As a psychologist...
© Chris Green, May 2010
It is very easy to lose one's musical palette (if such a thing exists!). What I mean is this: there are times when one really has to stop listening to music and enjoy the silence, in order to better enjoy music when one does return to it. That was my experience recently when I had an intensive period rehearsing a new work by Howard Goodall. His choral work, Eternal Light made such an impression upon me, that, at times, I found myself listening to other music, and phrases from the Goodall would intrude upon my listening.
As a psychologist I could offer various explanations for what is happening, but leave that aside and just take my word for it: rest your ears from time to time. So, I have done that, and now I return to music with which I am unfamiliar but which I want to share with you starting with Handel's oratorio Israel in Egypt. I can never understand why the work is not performed more frequently because there are some splendid choruses in it; the only drawback is that it requires six soloists which might stretch the resources of many societies too thinly.
Composed in 1738, the composer had more or less forsaken the world of opera where he had established such a reputation, and was gradually creating the musical form that we now know as the English oratorio, a mix of recitative, arias and choruses with occasional orchestral interludes. The first performance of the work was poorly received and looking at contemporary reports, it reminds us that rarely were such works performed with the due solemnity which they might now attract. The second performance was advertised as "Short'ned and intermix' with Songs". So, the audience could not take it then, but rarely these days do audiences have the chance to appreciate the thrilling writing, which is fully realised in a 1975 Oxford recording and reissued on the Decca label, coupled with a Cambridge recording of a Chandos anthem on a couple of CDs (Decca 443 470-2).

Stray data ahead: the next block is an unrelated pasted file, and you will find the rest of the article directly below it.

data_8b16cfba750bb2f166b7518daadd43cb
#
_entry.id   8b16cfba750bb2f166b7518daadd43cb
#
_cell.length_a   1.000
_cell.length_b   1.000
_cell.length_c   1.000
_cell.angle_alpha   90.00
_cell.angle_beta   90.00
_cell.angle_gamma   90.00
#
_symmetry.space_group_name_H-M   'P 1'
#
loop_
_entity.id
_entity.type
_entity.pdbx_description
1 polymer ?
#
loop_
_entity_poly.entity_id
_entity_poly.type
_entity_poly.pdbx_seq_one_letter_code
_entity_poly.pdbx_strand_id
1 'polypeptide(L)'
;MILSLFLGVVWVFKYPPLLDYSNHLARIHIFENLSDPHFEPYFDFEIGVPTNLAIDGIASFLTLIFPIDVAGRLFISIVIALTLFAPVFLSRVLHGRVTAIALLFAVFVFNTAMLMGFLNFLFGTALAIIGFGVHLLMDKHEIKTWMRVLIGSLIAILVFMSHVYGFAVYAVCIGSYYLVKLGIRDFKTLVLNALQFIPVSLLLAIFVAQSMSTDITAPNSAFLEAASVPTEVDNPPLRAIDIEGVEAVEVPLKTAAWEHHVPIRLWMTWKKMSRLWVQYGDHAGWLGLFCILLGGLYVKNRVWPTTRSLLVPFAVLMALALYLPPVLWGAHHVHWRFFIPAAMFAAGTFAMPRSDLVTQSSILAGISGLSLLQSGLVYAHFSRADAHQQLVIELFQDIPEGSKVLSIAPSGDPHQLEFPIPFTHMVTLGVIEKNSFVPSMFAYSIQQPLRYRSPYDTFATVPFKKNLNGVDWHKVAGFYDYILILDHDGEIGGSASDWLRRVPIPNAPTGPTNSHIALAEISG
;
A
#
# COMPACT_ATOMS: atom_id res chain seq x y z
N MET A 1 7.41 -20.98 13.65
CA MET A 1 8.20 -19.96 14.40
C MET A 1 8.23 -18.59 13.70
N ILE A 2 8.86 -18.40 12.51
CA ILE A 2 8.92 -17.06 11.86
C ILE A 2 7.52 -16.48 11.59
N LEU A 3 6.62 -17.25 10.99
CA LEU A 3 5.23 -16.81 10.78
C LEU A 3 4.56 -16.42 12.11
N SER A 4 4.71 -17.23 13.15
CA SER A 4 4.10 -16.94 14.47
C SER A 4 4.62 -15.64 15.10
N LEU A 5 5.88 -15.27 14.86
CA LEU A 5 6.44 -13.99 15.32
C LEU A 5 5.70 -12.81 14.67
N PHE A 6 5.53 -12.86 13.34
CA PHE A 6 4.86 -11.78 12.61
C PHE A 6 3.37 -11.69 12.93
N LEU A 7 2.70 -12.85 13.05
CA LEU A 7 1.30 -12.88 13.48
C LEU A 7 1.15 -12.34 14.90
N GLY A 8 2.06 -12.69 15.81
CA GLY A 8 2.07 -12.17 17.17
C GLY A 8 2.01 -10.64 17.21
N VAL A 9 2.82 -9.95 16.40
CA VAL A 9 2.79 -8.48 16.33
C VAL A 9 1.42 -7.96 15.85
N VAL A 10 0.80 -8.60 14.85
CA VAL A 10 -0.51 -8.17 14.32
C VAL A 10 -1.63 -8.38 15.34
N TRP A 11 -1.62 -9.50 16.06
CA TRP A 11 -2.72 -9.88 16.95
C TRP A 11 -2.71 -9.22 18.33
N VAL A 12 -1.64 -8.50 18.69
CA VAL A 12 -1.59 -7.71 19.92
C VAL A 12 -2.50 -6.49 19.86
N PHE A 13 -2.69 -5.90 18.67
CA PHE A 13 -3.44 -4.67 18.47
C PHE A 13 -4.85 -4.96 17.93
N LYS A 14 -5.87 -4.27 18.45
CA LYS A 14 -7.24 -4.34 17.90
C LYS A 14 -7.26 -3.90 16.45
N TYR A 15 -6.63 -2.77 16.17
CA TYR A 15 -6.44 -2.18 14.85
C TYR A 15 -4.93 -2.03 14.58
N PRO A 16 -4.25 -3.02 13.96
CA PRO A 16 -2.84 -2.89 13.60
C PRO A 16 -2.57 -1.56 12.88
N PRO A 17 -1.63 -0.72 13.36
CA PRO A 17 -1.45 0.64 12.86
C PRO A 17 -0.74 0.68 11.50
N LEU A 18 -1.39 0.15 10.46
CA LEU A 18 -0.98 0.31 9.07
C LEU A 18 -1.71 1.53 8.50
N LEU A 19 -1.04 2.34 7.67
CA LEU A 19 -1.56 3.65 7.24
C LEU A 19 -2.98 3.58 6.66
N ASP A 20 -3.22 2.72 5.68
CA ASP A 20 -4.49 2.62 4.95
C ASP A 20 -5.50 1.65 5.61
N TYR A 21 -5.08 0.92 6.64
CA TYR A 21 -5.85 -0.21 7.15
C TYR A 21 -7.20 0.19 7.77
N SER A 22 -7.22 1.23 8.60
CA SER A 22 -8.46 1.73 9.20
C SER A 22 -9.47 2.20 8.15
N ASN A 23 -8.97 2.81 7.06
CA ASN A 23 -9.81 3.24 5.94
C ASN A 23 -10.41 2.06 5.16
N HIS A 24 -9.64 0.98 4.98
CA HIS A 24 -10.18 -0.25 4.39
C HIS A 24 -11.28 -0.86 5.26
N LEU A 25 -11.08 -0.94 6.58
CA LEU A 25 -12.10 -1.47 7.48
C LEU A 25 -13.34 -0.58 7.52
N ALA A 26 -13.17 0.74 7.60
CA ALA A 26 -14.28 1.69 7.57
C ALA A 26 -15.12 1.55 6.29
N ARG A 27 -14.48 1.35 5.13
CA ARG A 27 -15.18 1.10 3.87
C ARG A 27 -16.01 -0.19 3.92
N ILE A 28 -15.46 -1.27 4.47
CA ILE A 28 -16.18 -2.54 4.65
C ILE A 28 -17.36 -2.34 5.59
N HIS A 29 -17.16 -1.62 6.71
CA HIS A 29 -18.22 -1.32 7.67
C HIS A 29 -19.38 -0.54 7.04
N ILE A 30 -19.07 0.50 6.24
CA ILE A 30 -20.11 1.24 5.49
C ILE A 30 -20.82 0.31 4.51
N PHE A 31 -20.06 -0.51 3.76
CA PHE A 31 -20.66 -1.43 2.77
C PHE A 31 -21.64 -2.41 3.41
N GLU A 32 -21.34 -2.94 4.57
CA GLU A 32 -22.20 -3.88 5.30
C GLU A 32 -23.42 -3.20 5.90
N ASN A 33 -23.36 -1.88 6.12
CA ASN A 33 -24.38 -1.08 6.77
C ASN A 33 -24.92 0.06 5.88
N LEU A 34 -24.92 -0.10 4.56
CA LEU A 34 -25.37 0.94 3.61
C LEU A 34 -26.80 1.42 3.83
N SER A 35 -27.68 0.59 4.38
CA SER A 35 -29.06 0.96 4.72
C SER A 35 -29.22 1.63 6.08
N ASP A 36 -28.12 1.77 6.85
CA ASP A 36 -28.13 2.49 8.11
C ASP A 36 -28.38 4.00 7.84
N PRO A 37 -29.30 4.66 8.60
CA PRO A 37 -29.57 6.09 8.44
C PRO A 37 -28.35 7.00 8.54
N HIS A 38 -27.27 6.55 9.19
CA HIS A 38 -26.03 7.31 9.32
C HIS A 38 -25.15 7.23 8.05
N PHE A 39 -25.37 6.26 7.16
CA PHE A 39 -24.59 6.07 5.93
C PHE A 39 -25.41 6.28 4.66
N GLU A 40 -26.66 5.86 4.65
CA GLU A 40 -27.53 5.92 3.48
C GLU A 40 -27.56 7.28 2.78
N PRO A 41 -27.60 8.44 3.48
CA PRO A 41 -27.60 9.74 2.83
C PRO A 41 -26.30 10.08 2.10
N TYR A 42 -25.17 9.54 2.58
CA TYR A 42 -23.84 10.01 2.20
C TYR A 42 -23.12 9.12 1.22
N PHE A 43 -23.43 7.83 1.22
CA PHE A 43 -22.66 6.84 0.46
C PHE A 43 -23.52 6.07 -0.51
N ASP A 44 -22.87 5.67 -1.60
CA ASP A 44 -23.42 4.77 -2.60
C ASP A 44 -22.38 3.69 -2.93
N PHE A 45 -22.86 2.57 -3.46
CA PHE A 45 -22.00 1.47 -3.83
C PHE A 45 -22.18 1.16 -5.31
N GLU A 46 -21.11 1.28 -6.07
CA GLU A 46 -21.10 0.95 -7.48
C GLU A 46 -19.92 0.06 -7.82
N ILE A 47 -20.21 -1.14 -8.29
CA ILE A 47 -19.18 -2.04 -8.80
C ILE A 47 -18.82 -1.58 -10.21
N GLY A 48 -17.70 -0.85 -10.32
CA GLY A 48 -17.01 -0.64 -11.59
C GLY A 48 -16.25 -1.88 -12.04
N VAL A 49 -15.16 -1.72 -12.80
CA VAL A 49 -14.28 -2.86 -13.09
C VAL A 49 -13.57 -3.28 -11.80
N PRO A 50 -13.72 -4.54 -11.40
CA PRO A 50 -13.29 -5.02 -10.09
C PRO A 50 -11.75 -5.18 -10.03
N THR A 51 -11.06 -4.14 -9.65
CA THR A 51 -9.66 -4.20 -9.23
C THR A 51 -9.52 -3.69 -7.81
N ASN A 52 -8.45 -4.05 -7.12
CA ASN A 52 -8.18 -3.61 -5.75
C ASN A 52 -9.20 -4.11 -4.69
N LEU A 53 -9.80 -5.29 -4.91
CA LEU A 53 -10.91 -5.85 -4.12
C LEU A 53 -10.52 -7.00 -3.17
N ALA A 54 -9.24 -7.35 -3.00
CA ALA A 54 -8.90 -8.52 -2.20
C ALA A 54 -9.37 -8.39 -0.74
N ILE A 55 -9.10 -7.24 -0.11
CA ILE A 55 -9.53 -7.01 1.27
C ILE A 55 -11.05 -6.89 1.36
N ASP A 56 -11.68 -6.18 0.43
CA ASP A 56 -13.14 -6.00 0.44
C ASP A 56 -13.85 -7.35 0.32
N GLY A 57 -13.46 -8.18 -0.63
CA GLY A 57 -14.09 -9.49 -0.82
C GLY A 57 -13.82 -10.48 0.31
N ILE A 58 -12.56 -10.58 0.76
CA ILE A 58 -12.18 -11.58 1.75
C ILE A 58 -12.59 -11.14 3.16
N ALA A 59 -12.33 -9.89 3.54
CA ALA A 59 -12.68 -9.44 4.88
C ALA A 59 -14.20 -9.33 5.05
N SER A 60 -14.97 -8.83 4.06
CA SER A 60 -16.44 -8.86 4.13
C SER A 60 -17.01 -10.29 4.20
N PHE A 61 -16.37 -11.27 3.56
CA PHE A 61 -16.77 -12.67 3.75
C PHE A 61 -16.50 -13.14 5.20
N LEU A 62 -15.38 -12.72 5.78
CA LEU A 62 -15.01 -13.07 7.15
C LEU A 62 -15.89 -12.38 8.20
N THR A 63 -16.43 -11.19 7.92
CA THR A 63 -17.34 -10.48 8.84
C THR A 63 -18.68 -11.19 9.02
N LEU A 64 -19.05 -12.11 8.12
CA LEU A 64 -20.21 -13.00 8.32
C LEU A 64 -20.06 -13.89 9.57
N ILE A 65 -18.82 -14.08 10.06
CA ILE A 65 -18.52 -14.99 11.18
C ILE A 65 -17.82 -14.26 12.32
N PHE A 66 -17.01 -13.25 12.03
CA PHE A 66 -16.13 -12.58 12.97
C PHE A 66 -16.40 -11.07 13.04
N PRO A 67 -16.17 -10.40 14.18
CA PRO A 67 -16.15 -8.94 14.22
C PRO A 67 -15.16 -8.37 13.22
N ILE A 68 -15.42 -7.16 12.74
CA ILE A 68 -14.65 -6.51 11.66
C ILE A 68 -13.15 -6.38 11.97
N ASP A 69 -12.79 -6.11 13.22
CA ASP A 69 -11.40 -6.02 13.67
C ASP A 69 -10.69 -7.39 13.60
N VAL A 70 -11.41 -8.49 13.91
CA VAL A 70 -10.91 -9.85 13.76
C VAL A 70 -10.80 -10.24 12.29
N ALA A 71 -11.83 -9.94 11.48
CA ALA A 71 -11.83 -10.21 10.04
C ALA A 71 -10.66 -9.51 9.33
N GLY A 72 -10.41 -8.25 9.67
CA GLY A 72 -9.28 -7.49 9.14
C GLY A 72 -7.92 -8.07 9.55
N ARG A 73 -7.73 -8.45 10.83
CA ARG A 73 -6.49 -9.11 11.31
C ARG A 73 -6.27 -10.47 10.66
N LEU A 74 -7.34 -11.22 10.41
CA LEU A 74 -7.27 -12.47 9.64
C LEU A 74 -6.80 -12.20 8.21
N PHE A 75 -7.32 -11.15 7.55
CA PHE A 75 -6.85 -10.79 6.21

Mendelssohn added to the English oratorio with Saint Paul and Elijah, for which choral societies must be very grateful. He also did a fairly good job in establishing the value of Bach's music at a time when J.S. was consigned to a back-water, or at least that is how some music histories infer. Mendelssohn's choral music is intensely satisfying to sing. At times, the Bach chorale seems to prevail; at other times, there is a polyphonic feel to it that makes each vocal line or less independent. The 16 anthems which comprise the reissued performance by the Corydon Singers and English Chamber Orchestra conducted by Matthew Best and recorded in1989 at a popular London recording venue, St Jude-on-the-Hill, Hampstead. There is a warm bloom to the textures in this well planned programme which contains some many musical nuggets that should be performed more frequently. Included, but under its German title, is Hear My Prayer (Hyperion CDH 55268).
I remember seeing Sir Malcolm Sargent conduct the Leeds Festival Chorus in a performance of Elgar's The Apostles. It was in the 1960s and Sargent, by that time, was probably suffering from the fateful disease which claimed his life, but what music-making! The venue was Leeds Town Hall where he had conducted Walton's Belshazzar's Feast at its premiere. The audience was riveted and so were the singers- none of this looking down at the copies for protracted periods. Well, the chance to hear Sargent, this time with the Huddersfield Choral Society and the usual partnering orchestra, the Royal Liverpool Philharmonic in a reissued recording from 1958 is a "must". The coupling is a 1955 recording of Elgar's The Dream of Gerontius. Both come on a budget price Classics for Pleasure release which may lack depth in the sound department, but for musical integrity owes the listener nothing (Classics for Pleasure, 5 85904 2).